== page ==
COVID-19 hospitalizations in Minnesota reached a 2021 high of 800 on Tuesday as a fourth pandemic wave continued to put pressure on the state's health care systems.

The Minnesota Department of Health on Wednesday also reported 31 COVID-19 deaths and 2,077 newly diagnosed coronavirus infections, raising the state totals in the pandemic to 8,140 COVID-19 deaths and 708,220 infections.

The state has reported 228 COVID-19 deaths so far in September, compared with 154 in August and 54 in July. While seniors make up 87% of Minnesota's COVID-19 deaths — and 28 of the deaths reported Wednesday — the latest update included a Hennepin County resident in the 35-to-39 age range. Eighty people younger than 40 have died of COVID-19 in Minnesota since the start of the pandemic 19 months ago.

Deaths and hospitalizations increased a few weeks after coronavirus infections peaked in three previous COVID-19 waves in Minnesota. Whether the latest wave has peaked is unclear, though.

The state on Wednesday reported a 6.6% positivity rate of recent COVID-19 diagnostic testing, above the state's 5% caution threshold for substantial viral spread but below a high of 7.1% last week.

While that could indicate progress, the Centers for Disease Control and Prevention on Wednesday provided an updated Ensemble model forecast for Minnesota that predicted no change in coronavirus infections through mid-October.

Mayo Clinic's 14-day forecast predicts a modest increase in the infection rate in Minnesota even as Southern states see declines following severe surges in COVID-19 activity this summer.

State health officials encourage unvaccinated Minnesotans to seek shots against COVID-19 and fully vaccinated residents to seek booster doses if eligible. The state last week followed federal guidance and advised third booster doses for people who received the Pfizer vaccine who are older than 64 or older than 49 and have underlying health conditions.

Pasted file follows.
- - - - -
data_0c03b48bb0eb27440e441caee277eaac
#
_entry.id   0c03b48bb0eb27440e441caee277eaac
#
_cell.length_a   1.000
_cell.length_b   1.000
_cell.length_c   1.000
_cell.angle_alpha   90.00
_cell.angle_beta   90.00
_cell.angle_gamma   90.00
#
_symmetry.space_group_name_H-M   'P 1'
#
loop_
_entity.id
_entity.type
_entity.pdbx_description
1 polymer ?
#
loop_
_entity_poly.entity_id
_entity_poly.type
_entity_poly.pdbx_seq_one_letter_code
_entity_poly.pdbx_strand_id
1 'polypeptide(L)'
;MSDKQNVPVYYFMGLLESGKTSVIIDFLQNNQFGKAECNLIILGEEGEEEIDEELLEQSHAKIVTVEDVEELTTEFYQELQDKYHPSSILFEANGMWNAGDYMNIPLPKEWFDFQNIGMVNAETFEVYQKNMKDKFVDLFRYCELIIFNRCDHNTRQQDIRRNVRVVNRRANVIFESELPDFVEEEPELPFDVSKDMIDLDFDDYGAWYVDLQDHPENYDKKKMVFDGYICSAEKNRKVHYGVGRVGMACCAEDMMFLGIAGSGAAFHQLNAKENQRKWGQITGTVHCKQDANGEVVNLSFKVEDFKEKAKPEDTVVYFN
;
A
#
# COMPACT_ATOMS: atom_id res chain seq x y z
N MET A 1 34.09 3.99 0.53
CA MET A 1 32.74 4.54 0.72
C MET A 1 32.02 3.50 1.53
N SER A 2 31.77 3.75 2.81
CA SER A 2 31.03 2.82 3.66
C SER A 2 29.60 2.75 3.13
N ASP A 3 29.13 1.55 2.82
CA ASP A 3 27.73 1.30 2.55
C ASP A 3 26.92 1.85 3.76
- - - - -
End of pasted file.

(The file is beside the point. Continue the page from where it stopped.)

Boosters also can be given to people 18 or older with underlying conditions or increased risk of workplace viral exposure. Recommendations about boosters for the two-dose Moderna and single-dose Johnson & Johnson vaccines are pending.

Minnesota's first-dose vaccination rate is 74.6% among eligible residents 12 and older, according to the CDC.

Observational data from health care providers continues to match studies showing that the COVID-19 vaccine remains somewhat protective against infections but highly protective against severe illness and hospitalization.

Minneapolis-based Allina Health reported that 30% of its 198 COVID-19 hospitalizations on Monday were fully vaccinated. However, only 16% of its 32 COVID-19 patients on ventilators were fully vaccinated.

Health officials are concerned that deaths are still occurring in a senior population with a more than 90% vaccination rate. This could reflect a less robust response to the vaccine in the first place or waning immunity in an age group that received earliest access to the shots last winter.

Deaths in fully vaccinated people remain rare, though. The 160 COVID-19 breakthrough deaths identified in Minnesota so far make up 0.004% of the more than 3.1 million fully vaccinated people in the state.

Jeremy Olson • 612-673-774